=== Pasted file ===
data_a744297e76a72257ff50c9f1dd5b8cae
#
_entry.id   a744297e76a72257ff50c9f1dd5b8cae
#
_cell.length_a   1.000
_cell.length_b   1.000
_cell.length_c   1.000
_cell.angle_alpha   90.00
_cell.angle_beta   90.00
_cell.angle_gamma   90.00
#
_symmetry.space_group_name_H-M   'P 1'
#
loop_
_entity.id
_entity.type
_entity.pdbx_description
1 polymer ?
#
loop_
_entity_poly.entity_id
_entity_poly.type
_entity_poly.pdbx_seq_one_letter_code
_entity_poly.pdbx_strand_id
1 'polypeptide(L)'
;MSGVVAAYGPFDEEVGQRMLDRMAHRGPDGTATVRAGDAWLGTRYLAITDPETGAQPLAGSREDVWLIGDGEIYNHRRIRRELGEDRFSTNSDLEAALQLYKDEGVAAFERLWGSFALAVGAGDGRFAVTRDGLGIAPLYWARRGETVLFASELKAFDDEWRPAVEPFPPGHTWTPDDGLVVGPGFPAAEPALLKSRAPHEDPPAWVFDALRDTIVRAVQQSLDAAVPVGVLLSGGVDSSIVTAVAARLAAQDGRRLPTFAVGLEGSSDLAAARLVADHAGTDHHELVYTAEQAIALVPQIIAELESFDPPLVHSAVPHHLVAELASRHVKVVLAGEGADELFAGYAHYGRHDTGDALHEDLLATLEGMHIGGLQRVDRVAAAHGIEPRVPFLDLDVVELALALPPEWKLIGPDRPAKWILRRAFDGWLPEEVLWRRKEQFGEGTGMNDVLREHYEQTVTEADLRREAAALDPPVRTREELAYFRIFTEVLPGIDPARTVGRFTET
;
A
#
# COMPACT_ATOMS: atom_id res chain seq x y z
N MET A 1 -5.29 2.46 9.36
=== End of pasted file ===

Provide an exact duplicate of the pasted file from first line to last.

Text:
data_a744297e76a72257ff50c9f1dd5b8cae
#
_entry.id   a744297e76a72257ff50c9f1dd5b8cae
#
_cell.length_a   1.000
_cell.length_b   1.000
_cell.length_c   1.000
_cell.angle_alpha   90.00
_cell.angle_beta   90.00
_cell.angle_gamma   90.00
#
_symmetry.space_group_name_H-M   'P 1'
#
loop_
_entity.id
_entity.type
_entity.pdbx_description
1 polymer ?
#
loop_
_entity_poly.entity_id
_entity_poly.type
_entity_poly.pdbx_seq_one_letter_code
_entity_poly.pdbx_strand_id
1 'polypeptide(L)'
;MSGVVAAYGPFDEEVGQRMLDRMAHRGPDGTATVRAGDAWLGTRYLAITDPETGAQPLAGSREDVWLIGDGEIYNHRRIRRELGEDRFSTNSDLEAALQLYKDEGVAAFERLWGSFALAVGAGDGRFAVTRDGLGIAPLYWARRGETVLFASELKAFDDEWRPAVEPFPPGHTWTPDDGLVVGPGFPAAEPALLKSRAPHEDPPAWVFDALRDTIVRAVQQSLDAAVPVGVLLSGGVDSSIVTAVAARLAAQDGRRLPTFAVGLEGSSDLAAARLVADHAGTDHHELVYTAEQAIALVPQIIAELESFDPPLVHSAVPHHLVAELASRHVKVVLAGEGADELFAGYAHYGRHDTGDALHEDLLATLEGMHIGGLQRVDRVAAAHGIEPRVPFLDLDVVELALALPPEWKLIGPDRPAKWILRRAFDGWLPEEVLWRRKEQFGEGTGMNDVLREHYEQTVTEADLRREAAALDPPVRTREELAYFRIFTEVLPGIDPARTVGRFTET
;
A
#
# COMPACT_ATOMS: atom_id res chain seq x y z
N MET A 1 -5.29 2.46 9.36